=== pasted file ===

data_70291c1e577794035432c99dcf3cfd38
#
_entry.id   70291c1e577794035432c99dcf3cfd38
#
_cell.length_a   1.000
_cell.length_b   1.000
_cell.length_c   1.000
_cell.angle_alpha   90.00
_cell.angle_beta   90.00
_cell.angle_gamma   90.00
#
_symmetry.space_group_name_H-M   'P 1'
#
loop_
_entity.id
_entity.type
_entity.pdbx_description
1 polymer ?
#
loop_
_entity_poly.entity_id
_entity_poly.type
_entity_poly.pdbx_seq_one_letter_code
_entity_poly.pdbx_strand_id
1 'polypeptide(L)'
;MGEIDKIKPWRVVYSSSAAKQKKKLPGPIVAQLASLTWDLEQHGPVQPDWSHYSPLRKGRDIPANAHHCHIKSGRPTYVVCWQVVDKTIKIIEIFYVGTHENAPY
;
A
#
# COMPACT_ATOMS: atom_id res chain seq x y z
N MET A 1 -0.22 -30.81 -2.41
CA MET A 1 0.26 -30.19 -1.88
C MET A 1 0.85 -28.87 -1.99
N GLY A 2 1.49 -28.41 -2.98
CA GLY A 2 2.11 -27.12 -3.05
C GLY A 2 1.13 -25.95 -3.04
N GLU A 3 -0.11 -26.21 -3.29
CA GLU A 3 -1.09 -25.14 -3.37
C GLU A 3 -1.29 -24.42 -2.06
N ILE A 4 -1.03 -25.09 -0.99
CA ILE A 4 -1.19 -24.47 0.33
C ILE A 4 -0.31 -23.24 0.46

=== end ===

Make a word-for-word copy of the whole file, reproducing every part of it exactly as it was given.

data_70291c1e577794035432c99dcf3cfd38
#
_entry.id   70291c1e577794035432c99dcf3cfd38
#
_cell.length_a   1.000
_cell.length_b   1.000
_cell.length_c   1.000
_cell.angle_alpha   90.00
_cell.angle_beta   90.00
_cell.angle_gamma   90.00
#
_symmetry.space_group_name_H-M   'P 1'
#
loop_
_entity.id
_entity.type
_entity.pdbx_description
1 polymer ?
#
loop_
_entity_poly.entity_id
_entity_poly.type
_entity_poly.pdbx_seq_one_letter_code
_entity_poly.pdbx_strand_id
1 'polypeptide(L)'
;MGEIDKIKPWRVVYSSSAAKQKKKLPGPIVAQLASLTWDLEQHGPVQPDWSHYSPLRKGRDIPANAHHCHIKSGRPTYVVCWQVVDKTIKIIEIFYVGTHENAPY
;
A
#
# COMPACT_ATOMS: atom_id res chain seq x y z
N MET A 1 -0.22 -30.81 -2.41
CA MET A 1 0.26 -30.19 -1.88
C MET A 1 0.85 -28.87 -1.99
N GLY A 2 1.49 -28.41 -2.98
CA GLY A 2 2.11 -27.12 -3.05
C GLY A 2 1.13 -25.95 -3.04
N GLU A 3 -0.11 -26.21 -3.29
CA GLU A 3 -1.09 -25.14 -3.37
C GLU A 3 -1.29 -24.42 -2.06
N ILE A 4 -1.03 -25.09 -0.99
CA ILE A 4 -1.19 -24.47 0.33
C ILE A 4 -0.31 -23.24 0.46